CAAS Launches Report on Visa Refusals

3 June 2019

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CAAS has documented a pattern of continuing, discriminatory, and inconsistent treatment of visa applications made by academics from African countries wishing to visit Canada to share and develop their expertise at conferences and programs of study. Visa refusals represent significant missed opportunities for Canadian scholarship. Canada lags behind other countries in terms of ease of applying and fairness of its treatment of African nationals. CAAS has identified five key issues for Canadian authorities to investigate and address. First, African scholars face unjustified and discriminatory refusals, particularly the belief that they will not return home despite steady employment, family members, and/or high quality of life in their countries, even in cases where participants’ travel is fully sponsored. Participants who have been granted visas for other countries in Europe and North America, sometimes multiple visas, are being denied entry to Canada. Second, unrealistic expectations mean that visa requirements, particularly proof of financial assets and property, are unattainably high for African scholars whose institutions cannot afford high salaries. Third, visa refusals carry high financial costs, particularly compared to other countries. Consequently, the Canadian visa application process, including the non-refundable cost of refusals, drains resources from academics from the African continent, who can ill afford these costs. Fourth, compared to other countries, Canada rates poorly on the speed of processing visa applications. Long time frames mean some scholars have received their visas too late to attend the event. Finally, procedural bottlenecks have made the visa application process burdensome and confusing. These include applicants having to travel long distances to visa centers; unreliable contact information; unhelpful private visa processing companies; and extensive information requirements that are difficult to meet in a short time.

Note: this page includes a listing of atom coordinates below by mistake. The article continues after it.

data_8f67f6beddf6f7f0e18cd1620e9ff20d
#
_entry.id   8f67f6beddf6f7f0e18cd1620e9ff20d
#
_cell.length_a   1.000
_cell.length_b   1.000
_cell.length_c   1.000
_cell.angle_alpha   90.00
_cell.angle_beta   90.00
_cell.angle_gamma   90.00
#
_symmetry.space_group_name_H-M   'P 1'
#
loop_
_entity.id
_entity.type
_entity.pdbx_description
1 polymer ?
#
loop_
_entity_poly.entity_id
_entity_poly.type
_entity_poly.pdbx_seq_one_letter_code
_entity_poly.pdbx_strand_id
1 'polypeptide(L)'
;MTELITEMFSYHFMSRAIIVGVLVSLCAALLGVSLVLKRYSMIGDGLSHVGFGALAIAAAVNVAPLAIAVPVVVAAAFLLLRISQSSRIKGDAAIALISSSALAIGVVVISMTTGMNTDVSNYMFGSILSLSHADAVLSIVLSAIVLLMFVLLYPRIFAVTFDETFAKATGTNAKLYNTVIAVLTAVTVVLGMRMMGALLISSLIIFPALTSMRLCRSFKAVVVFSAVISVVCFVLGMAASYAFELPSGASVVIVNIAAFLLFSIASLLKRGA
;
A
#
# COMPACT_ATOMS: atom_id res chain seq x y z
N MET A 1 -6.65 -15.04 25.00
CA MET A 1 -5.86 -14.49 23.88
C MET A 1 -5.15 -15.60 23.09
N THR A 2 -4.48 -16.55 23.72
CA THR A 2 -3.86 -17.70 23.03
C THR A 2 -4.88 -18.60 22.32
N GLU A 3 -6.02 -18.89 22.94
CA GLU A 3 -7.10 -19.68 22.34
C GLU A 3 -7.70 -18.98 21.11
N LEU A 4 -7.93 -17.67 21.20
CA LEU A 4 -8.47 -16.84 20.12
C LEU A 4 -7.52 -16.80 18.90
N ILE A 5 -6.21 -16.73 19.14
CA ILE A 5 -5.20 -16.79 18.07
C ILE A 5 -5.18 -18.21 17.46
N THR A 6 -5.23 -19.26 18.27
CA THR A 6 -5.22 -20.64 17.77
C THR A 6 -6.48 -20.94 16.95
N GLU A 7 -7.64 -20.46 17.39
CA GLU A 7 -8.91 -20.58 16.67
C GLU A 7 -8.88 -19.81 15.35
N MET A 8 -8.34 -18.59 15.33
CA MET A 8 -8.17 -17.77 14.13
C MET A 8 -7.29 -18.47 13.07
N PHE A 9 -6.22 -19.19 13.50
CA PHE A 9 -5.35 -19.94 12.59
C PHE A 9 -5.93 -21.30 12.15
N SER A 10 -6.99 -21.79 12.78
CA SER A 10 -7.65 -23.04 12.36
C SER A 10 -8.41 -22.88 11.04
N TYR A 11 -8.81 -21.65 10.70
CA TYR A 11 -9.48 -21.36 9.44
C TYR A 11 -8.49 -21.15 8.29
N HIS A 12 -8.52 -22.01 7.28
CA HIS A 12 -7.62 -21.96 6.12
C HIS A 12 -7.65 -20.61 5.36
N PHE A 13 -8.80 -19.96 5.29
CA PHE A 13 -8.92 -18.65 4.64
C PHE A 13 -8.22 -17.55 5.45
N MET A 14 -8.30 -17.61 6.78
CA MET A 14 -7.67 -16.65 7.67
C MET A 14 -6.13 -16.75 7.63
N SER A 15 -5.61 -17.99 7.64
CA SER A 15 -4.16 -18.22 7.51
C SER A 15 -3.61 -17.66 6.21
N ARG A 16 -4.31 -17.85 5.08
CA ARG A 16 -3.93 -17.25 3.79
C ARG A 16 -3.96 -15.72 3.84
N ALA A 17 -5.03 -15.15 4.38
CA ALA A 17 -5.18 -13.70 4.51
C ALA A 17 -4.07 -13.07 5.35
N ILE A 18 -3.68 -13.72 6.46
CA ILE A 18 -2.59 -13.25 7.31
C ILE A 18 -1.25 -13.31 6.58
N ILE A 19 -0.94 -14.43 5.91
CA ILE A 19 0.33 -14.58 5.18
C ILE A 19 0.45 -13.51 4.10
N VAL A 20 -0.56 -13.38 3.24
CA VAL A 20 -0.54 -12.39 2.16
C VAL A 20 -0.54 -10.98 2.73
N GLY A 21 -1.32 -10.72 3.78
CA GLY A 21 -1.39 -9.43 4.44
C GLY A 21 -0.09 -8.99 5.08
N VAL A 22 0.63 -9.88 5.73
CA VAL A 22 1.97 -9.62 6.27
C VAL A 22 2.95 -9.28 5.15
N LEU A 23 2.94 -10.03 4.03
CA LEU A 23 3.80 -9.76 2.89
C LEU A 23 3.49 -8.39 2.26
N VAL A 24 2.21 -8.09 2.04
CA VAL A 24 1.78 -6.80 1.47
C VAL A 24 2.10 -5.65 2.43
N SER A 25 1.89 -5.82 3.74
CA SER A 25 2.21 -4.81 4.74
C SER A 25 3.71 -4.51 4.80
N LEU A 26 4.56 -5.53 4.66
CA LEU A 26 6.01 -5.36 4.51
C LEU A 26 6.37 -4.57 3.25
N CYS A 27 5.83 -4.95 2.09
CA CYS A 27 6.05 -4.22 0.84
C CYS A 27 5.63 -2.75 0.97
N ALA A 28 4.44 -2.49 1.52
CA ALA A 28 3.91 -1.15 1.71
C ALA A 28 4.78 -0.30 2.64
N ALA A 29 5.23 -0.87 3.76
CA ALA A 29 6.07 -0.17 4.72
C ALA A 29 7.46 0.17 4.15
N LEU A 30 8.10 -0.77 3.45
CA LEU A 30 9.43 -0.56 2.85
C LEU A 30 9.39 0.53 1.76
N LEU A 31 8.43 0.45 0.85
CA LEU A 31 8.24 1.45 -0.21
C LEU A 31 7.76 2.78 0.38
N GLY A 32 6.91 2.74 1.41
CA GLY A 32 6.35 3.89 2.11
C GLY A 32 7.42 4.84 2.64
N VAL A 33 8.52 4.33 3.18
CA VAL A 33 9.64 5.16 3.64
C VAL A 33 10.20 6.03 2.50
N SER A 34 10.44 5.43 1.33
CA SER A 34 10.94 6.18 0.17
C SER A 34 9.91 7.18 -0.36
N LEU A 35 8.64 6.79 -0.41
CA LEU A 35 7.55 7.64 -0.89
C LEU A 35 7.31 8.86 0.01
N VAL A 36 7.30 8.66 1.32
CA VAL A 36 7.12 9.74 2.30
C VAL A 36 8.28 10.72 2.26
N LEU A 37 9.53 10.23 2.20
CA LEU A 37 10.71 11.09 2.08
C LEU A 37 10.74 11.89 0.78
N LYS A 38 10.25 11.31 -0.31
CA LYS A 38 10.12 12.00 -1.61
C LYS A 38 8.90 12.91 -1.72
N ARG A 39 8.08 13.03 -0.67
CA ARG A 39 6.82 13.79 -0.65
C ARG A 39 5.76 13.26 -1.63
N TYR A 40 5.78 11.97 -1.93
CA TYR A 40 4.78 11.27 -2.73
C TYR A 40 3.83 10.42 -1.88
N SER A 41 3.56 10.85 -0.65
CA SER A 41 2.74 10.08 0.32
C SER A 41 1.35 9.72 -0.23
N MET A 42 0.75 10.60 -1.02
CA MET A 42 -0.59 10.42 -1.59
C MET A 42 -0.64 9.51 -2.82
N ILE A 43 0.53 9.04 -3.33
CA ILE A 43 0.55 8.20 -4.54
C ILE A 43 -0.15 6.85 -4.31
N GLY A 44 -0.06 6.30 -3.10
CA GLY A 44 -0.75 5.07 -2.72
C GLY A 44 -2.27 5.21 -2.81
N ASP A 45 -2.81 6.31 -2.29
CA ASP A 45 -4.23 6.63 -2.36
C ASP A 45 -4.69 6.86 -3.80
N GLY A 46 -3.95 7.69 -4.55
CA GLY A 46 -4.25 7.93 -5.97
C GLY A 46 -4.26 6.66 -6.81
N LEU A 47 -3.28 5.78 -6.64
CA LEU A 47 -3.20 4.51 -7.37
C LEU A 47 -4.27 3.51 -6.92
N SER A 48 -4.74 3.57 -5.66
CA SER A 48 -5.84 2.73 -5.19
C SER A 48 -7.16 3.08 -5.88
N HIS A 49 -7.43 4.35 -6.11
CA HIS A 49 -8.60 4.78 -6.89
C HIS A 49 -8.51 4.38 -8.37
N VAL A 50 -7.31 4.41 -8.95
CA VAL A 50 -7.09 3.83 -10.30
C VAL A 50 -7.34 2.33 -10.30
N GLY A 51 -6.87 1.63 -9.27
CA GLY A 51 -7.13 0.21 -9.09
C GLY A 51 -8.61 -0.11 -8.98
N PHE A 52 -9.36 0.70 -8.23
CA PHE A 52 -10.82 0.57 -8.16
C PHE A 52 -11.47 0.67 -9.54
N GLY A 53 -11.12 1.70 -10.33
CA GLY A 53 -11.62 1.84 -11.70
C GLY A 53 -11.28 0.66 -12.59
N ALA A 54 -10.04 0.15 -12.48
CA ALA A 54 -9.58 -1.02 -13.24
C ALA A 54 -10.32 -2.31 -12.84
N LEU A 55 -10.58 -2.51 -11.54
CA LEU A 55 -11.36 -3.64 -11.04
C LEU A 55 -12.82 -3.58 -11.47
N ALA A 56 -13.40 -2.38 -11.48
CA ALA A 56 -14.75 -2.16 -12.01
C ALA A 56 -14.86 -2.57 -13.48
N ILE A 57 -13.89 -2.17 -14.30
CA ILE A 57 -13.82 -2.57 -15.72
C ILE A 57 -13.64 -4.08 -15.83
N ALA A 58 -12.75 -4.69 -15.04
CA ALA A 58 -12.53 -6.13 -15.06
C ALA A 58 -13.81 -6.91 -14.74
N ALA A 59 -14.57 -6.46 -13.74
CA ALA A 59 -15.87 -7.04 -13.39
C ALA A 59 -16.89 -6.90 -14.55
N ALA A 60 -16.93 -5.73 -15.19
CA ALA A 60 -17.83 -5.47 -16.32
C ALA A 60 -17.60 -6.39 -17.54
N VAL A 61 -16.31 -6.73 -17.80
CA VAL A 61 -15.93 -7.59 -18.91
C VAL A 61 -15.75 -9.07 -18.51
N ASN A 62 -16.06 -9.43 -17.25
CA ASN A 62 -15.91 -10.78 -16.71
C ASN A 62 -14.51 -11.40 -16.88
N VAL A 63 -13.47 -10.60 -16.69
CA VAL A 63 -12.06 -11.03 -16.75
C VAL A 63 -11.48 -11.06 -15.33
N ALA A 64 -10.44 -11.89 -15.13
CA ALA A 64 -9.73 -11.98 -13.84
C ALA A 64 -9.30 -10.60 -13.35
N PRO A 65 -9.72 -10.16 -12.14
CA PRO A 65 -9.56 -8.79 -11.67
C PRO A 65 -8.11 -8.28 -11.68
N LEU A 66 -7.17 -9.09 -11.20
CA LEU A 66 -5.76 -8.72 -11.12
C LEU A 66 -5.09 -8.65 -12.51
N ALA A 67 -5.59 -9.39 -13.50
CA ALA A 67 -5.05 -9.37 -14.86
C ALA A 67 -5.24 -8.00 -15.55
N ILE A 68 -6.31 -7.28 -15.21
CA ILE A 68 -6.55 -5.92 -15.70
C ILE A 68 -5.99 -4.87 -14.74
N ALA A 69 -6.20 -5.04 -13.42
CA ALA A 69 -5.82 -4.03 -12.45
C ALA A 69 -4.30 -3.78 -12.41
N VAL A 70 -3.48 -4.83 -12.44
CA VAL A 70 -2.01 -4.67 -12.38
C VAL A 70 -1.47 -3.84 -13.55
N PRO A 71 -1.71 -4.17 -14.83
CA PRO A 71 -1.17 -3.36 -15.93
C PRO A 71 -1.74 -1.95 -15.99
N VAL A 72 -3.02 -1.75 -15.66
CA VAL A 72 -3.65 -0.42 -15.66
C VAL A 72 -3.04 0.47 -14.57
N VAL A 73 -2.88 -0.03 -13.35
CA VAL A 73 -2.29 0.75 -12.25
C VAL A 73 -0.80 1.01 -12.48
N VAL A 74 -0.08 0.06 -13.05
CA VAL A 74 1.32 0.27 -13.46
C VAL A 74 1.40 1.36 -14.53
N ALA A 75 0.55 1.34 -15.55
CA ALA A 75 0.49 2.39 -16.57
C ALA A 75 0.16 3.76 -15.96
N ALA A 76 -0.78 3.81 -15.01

CAAS urges Canadian policymakers, particularly the Honourable Ahmed D. Hussen, Minister of Immigration, Refugees and Citizenship (IRCC) and the Honourable Maryam Monsef, Minister of International Development, to give these issues serious consideration.

We encourage Immigration, Refugees and Citizenship Canada to:

·      Engage in a process of consultation and further identification of operational deficiencies by convening a working group bringing together Canadian academic and non-profit organisations that regularly invite guests from Africa and other parts of the world. The working group should include one or more IRCC representatives with decision-making capacity; the African Union Region 6 (the African diaspora); Carleton University’s Institute of African Studies; and the University of Ottawa’s Human Rights Research & Education Centre in addition to the other organisations mentioned in this report.

·      Ensure that the visa granting process is transparent, efficient, fair, and nondiscriminatory.

·      Verify that the application of criteria across different embassies and consulates is standardised.

For more information please contact:

Sarah Katz-Lavigne

CAAS Communications and Advocacy Officer